Latin teacher departs mid-year, ending program

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Latin teacher departs mid-year, ending program

Hannah Masling

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Latin teacher Nathalie Hanlet permanently left Wilson after midterms to take care of her ill mother. Wilson administration failed to find a replacement and ended the course, leaving Latin students scrambling to transfer to new classes.

Right after winter break, Hanlet informed Wilson administration that she would be leaving, giving them just a two-weeks notice. Consequently, the pursuit for a replacement was rushed and ultimately unsuccessful. Three candidates responded to the national search DCPS put out, but 12th Grade Assistant Principal Gregory Bargeman described two of them as “not a good fit.” The other candidate was a good fit, but said he wouldn’t be able to start at Wilson until May. Administration decided to end the class entirely so Latin students wouldn’t be left with a substitute for the remainder of the school year.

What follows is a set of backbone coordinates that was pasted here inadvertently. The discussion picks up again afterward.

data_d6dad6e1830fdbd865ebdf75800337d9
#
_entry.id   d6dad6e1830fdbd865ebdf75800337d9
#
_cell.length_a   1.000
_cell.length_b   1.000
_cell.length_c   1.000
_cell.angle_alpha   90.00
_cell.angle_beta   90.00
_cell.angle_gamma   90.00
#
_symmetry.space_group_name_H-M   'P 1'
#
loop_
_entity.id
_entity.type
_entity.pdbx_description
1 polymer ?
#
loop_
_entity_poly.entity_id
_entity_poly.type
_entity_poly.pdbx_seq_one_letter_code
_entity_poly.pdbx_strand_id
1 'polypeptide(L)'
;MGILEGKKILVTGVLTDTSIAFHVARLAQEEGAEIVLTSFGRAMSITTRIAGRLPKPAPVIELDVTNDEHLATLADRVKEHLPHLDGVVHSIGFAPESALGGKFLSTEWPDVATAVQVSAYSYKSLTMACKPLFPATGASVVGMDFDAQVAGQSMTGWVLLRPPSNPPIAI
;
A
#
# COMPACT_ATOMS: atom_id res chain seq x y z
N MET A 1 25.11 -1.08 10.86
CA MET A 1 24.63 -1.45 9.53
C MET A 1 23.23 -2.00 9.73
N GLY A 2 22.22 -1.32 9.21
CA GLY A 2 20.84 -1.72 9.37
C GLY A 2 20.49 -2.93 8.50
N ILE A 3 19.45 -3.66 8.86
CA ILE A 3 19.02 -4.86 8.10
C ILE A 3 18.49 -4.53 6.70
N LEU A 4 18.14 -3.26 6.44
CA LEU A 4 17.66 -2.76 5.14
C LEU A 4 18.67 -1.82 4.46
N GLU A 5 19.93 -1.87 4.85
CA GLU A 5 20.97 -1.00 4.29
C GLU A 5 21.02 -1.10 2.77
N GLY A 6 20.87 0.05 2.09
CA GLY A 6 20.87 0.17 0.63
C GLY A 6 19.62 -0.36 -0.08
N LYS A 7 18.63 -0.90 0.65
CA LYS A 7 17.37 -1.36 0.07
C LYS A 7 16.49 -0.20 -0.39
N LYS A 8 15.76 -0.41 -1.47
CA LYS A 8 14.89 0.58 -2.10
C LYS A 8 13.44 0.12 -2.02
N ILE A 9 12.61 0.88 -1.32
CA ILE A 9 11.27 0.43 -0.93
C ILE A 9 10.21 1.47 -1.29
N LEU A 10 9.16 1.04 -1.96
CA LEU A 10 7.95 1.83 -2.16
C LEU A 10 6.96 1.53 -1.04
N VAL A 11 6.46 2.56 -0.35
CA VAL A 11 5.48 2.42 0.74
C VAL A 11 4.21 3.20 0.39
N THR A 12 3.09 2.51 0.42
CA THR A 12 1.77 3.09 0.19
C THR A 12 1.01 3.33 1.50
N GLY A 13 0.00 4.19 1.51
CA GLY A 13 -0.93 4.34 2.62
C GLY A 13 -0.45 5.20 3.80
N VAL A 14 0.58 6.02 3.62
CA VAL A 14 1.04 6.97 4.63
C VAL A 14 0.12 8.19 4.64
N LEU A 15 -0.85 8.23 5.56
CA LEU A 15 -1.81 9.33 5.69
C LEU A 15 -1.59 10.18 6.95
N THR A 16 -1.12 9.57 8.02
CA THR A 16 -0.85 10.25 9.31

While the seniors from the class can have a free period, other students must find a half-year course to take. Junior Rema Haile arranged an internship with her math teacher, and expressed frustration over the fact that she wouldn’t be able to take Latin all four years of high school like she had hoped. Sophomore Walker Price was switched into Computer Applications. “I’d far rather be learning Latin right now,” he said.

Aside from the logistical struggles of credits and new classes, Hanlet’s students expressed great sadness over her leaving. “She genuinely cared about us and what she was teaching, and you could tell how much it mattered to her,” Price said. “She was heartbroken when she had to leave. I just felt really terrible for her because this is something that she loves.”

“If you were crying, if you were like, ‘I’m so tired’ or ‘I’m so sick,’ she’d come and be your mother. She’d try to fix your problems,” Haile added.

While Wilson will certainly remain Latin-less for the rest of the 2018-19 school year, the program’s place at Wilson next year is a mystery. “It’s still up in the air,” Bargeman said.